BSA Brand Identity

Telling the Scouting Story


Interface Design

Think of your standard pocketknife.It’s got its primary tool – a blade – and a whole lot of accessories (leather awl, saw, can opener, etc.). But at the end of the day, it’s a tool. Its functions aren’t improved with a lot of embellishments or decorations.

So too with a mobile app. Good apps are but one tool out of many on a user’s device. Intuitive design and simple, singular functionality are best, especially when the app’s use is occasional or infrequent.
Keep your interface design as close as possible to design conventions the user will already be familiar with by nature of using other apps that follow the same conventions (which are typically established by the device’s manufacturer).
Use BSA-approved typefaces and imagery, and the appropriate color palette, to visually differentiate your project.


Using Icons in Apps

As stated earlier in this document, you should generally avoid creating original icons in mobile apps, since there is a high degree of likelihood that your “original” icon may conflict with one of the hundreds of official BSA icons in use in merit badges, rank badges, etc.

Instead, try to leverage icons already created for app developers by software manufacturers, rather than sourcing your own. Both Google’s Android and Apple’s iOS Developer toolkits include common icons in their developer resources. Here are the icons provided by Apple for use in iOS apps:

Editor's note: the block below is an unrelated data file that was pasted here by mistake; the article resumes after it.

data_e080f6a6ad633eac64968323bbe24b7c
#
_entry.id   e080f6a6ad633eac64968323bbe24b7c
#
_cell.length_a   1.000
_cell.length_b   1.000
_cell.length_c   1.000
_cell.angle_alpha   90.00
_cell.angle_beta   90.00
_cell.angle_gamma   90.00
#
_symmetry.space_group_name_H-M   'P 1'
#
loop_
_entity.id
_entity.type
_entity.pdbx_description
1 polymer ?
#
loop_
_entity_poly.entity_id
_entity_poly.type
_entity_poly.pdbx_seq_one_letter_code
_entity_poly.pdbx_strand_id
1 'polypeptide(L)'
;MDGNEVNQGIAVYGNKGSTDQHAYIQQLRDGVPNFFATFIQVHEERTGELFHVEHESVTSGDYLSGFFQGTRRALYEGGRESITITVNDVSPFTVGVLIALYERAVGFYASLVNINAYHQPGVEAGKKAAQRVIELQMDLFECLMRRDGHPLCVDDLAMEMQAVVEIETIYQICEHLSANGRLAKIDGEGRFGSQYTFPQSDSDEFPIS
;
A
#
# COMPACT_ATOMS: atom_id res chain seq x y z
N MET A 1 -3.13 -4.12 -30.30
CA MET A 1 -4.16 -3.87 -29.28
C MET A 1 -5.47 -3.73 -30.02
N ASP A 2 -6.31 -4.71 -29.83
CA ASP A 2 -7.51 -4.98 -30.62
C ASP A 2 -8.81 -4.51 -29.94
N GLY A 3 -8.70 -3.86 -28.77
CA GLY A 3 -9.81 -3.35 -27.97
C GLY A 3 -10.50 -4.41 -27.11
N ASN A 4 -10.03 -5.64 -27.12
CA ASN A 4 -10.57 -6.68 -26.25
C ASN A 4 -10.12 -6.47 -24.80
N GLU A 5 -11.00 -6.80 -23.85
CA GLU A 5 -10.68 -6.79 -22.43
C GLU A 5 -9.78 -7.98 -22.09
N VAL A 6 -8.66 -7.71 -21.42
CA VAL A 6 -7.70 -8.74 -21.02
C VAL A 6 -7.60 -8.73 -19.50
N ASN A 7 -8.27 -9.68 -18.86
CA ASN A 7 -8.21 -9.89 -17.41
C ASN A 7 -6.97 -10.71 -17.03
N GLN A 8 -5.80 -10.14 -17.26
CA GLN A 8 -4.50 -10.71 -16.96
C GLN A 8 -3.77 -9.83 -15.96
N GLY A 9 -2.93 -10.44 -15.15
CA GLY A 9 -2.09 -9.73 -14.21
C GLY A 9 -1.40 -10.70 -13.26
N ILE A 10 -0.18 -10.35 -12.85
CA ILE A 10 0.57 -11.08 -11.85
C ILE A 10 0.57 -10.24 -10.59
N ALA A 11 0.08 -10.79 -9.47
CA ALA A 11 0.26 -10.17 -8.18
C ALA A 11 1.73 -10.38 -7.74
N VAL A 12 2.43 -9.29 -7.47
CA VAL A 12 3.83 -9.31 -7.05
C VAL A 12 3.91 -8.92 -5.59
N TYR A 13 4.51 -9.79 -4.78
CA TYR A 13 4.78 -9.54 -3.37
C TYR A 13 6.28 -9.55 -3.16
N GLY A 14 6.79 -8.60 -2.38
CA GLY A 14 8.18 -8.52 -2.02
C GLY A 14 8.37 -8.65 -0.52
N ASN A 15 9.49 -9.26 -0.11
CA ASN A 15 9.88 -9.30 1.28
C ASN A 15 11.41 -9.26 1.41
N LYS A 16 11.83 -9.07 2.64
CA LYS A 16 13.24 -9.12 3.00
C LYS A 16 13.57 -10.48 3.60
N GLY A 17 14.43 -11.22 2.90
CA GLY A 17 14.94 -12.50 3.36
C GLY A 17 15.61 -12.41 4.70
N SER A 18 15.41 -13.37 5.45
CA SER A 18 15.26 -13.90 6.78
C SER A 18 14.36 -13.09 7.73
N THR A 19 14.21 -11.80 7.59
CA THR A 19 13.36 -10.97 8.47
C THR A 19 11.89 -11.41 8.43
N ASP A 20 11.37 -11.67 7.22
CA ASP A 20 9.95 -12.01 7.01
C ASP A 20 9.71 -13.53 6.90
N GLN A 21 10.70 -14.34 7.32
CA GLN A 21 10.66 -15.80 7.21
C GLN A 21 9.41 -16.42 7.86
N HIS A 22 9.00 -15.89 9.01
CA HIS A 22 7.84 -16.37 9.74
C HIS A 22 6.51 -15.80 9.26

Mobile Best Practices


Survey your prospective users about their device ownership before deciding on the development framework you will choose.

Follow BSA standards for color, imagery, and typography to differentiate the design of your app.

Leverage design work that’s already been done by the device manufacturer – follow the design guidelines closely.

Leverage development work that’s already been done by the device manufacturer – use existing toolkits for mapping, interface, and other common tasks, rather than developing your own versions.

Check in with app users after launch to examine new feature requests or ideas for improvement.


Develop apps on a whim. A good app can take months of effort to build, and years to support.

Forget to plan your adoption strategy in the excitement of design and development. How will you promote your new app and train users to install and use it?

Recreate the wheel in development. Many off-the-shelf components and controls come pre-built with existing frameworks, and there’s no need to recreate them.

Forget to test your app on many devices in different operating conditions. Not every user will have the latest hardware or fastest Internet connection.

Leave abandoned apps in public app stores. If development and support have ceased, make it very clear that it’s provided as-is. If the app is no longer functional, take it down.

Real-World Example

This prototype Camp Registration app is built with native iOS UI elements, using color and type to brand it as a BSA app. Users of the app will have a head start in using it, since much of the interface will already be familiar to them.


The major providers of mobile operating systems provide app developers with detailed guidance on how to meet their human-machine-interaction (HMI) and experience standards. Before beginning work on your app.

In the case of Apple, failing to follow iOS design guidelines could cause your app to be rejected during the App Store submission process.

What about Hybrid Apps?

Some applications are developed using cross-platform development frameworks that allow the same code to be deployed to many kinds of devices. These are often referred to as “Hybrid” or “HTML5” apps. If you choose this development route, you should rely more heavily on the web design guidelines presented earlier in this document, and avoid leveraging the look and feel of any one particular operating system.